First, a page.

“He was just rubbish at filing.”

“What’s blepharitis? No one’s ever mentioned blepharitis.”

“He made the correct diagnosis. Only he made it of the wrong woman.”

I paused, my mouth open. My brain was still catching up on my hearing.

“You don’t know a Mrs Harkness, by any chance?”

“Why would I know a Mrs Harkness? What has Mrs Harkness got to do with my mother?”

“Of course. Why would you? Why would you?”

I just waited, not least because I found speaking suddenly very difficult.

“You see, we’re having a similar conversation right now with a Mrs Harkness who has found out some eight years late that she does indeed have the condition. Your mother – and you’ll be utterly delighted to hear this – does not. Isn’t that great news?”

Yet more silence.

“I expect you are struck dumb with joy. You’re the type to go quiet with good news, is that it?

But actually I was quiet only for a couple of heavy seconds. And then… well then I spoke alright! This is what I said…

Just give me a minute to pull myself together.

I went to see Mother’s new consultant at the hospital yesterday morning.

I’ve never had a conversation like it. It was one of those very rare occasions when your life stops a moment, allows you to vomit, and then continues – only on a different track.

It’s only me and her at home at the moment and I look across at her scowling at Graham Norton and tears line up on the rims of my eyes and… I can’t look at her, I can’t.

I have to pull myself together and think straight. I have to make decisions for her and for me. Things have changed.

Left. Bereft.

John’s gone back to his mother’s for a while. Peony’s gone with him. She said it was to help Justine out but I know she wants to keep an eye on the lad and make sure nothing untoward happens. Justine is out of whatever place she was in and is said to be most energetic and coherent. That would be a first.

But here’s the thing. I rather miss the little fellow. Oh he’s gruff and unpredictable, but we’ve been hitting it off, him and me. He does this thing where he leaps about in front of me and fires out ideas for my plots. Just the other day we were tidying up the garden when he began the bouncing business and asked me what it was like being old.

“I’m not old,” I said. “My mother is old. I am middle-aged.”

“What do middle-aged people do?” he asked, leaping all the more wildly. (It’s a good sign when he does that.) “Do they work?”

“Yes they do,” I answered, stopping to lean on my rake.

“Are there jobs for middle-aged people and jobs for young people?”

“Yes,” I said, an idea forming there and then.

“What if middle-aged people try and do young people’s jobs?”

“Oh John!” I cried. “It would end in comic disaster. What a brilliant idea. You are a clever boy. Now what shall I get you as a reward? A hot chocolate? Shall we watch some more ‘World’s Craziest Fools’?”

He had a little think.

“Can I start going to school now please? I am nearly five”

Bless him. He’s got a point, though.

We've been hitting it off, him and me.

We’ve been hitting it off, him and me.

*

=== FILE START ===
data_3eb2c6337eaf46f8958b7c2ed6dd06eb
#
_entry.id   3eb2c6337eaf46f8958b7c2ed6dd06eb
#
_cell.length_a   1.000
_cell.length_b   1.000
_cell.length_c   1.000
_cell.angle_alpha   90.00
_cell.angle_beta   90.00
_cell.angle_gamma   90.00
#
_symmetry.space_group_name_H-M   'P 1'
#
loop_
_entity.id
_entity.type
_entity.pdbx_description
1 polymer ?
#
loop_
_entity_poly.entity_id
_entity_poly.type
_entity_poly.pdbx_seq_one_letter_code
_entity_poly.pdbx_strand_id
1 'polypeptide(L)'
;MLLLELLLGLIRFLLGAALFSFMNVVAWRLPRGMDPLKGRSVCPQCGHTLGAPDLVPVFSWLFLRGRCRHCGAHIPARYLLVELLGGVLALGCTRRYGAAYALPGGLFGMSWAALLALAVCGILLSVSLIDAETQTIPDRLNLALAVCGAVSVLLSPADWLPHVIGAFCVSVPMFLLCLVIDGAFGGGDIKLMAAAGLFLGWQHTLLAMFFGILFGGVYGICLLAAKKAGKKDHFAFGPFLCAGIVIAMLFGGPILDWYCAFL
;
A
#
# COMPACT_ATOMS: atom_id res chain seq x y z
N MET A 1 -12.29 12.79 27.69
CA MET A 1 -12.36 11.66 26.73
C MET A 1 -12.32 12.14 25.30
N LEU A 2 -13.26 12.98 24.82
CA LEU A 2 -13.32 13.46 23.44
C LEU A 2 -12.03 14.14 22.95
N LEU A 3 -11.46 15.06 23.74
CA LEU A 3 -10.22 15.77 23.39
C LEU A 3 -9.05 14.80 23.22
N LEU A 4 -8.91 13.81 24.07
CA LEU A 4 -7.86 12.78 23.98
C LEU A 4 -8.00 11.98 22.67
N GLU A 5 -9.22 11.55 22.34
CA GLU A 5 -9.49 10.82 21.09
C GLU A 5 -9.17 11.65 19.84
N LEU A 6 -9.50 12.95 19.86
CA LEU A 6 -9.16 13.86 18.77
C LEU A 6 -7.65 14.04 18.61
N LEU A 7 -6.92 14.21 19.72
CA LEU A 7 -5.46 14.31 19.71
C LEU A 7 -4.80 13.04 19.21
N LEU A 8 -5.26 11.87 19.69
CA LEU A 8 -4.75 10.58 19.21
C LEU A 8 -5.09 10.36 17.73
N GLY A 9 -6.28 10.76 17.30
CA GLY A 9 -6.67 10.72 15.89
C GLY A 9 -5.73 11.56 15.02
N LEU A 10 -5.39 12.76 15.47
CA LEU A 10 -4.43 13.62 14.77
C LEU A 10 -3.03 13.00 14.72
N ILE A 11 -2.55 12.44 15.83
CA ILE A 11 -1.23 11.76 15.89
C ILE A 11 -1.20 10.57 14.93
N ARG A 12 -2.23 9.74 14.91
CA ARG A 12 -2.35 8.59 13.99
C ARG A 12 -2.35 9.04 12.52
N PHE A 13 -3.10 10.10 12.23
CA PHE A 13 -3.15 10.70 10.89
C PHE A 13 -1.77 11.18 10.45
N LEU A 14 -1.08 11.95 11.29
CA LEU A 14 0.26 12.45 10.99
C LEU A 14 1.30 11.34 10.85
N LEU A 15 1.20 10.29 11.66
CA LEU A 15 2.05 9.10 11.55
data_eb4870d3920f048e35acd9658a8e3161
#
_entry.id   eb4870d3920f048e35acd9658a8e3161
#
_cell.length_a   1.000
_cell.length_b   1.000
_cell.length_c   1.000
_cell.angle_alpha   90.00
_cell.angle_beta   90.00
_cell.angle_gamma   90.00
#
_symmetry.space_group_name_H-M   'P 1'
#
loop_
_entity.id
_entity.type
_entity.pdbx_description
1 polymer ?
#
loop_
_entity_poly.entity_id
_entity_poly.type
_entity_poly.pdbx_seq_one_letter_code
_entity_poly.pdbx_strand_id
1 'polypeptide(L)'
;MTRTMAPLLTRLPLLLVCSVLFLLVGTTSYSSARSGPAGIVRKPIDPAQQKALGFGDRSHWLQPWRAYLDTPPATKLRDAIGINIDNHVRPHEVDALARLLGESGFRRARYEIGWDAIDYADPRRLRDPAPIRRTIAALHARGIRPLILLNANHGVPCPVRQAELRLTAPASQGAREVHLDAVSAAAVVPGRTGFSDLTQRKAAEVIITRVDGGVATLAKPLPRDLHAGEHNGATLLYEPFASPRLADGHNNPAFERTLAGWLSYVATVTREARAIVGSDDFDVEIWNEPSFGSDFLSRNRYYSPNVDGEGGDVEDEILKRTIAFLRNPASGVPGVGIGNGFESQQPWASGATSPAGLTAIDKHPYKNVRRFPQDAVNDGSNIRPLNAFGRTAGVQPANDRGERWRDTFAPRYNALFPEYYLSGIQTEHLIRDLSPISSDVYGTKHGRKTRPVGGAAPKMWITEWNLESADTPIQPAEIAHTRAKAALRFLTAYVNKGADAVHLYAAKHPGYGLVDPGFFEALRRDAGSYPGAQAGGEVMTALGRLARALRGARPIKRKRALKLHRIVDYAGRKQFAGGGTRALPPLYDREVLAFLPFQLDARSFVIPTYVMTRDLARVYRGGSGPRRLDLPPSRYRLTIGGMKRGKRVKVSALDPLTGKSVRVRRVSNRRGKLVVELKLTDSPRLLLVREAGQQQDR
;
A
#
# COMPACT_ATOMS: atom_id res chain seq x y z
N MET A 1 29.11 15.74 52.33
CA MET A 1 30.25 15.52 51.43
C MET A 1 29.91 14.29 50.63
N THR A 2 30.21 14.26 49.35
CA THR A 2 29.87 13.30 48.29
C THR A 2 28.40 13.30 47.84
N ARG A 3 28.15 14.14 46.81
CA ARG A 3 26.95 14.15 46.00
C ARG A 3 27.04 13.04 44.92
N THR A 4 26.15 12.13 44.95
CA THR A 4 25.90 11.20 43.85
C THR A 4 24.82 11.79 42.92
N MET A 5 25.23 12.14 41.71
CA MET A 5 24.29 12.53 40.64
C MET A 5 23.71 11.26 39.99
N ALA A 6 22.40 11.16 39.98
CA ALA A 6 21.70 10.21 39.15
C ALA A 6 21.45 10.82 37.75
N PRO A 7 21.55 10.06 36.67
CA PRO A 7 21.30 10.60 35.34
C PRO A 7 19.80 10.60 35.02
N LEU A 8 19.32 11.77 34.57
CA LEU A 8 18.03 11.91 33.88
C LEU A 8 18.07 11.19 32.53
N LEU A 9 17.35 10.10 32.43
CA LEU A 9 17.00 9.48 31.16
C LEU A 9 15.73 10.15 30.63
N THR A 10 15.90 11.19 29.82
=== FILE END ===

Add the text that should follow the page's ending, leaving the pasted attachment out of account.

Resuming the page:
I’ve just put the phone down.

Oh dear God, dear God.

I can’t talk. I can’t write. It’s happened. It’s finally happened. The biggest trial of a person’s life. Why didn’t she tell me? Oh why have I been so sceptical, so hard on her? What kind of daughter am I?

It’s easier if I just relate the conversation.

Once the male voice on the other end was convinced that I was the person he was after, he seemed at pains to stress that his call was not “orthodox”.

Only then did he remember to tell me who he was.

“I’m Dr Lorenz. Laurence Lorenz.”

“Eh?”

“You can call me Laurence, if it’s easier. Or just Dr Lorenz. Really – I don’t mind. Not Dr Laurence, though. That doesn’t work.”

“Should I know you?”

“Ah! So sorry. Really sorry. Yes, I’m your mother’s new consultant at the hospital. I’ve taken over from Dr Henge. As you know she came in for a routine test about her… her condition… last week.”

“Yes, I heard all about that. I hear about it all the time. She claims she’s worsening and that the whole medical profession is beavering away to find a cure.”

“Yes…”

“Yes what?”

“It’s about those tests.”

“What about them?”

“I wonder… I wonder if you’d come into the hospital to have a chat with me? I’ve met her and I don’t think she’s the type to….”

“To what? You keep drifting off. The type to what?”

“Well, I don’t think she’s the type that handles serious news very well. At times like this we prefer to speak to the next of kin first, discreetly. That way we can find a way to move forward together, work out a strategy as it were.”

“What are you saying?”

“I’m afraid this is the kind of conversation that’s best had face to face. Next Thursday do you? Ten?”

“Well that’s a week away.”

“I’m so sorry. I know this has come out of the blue but I’d rather we’d just talk together, you and I, first of all, before well… before letting the cat out of the bag.

“Um. As it were.”

And that’s where it ended.

Oh my mother! My beloved mother! How can I undo all the awful things I’ve done to you, unsay all the nasty things I’ve said? The harsh words I used to your face and behind your back! Oh and to this blog. My heart is breaking and I am utterly ashamed of myself. I feel I have so little time to make it up to you. But I will. From here on I will be the loving and loyal daughter you deserve.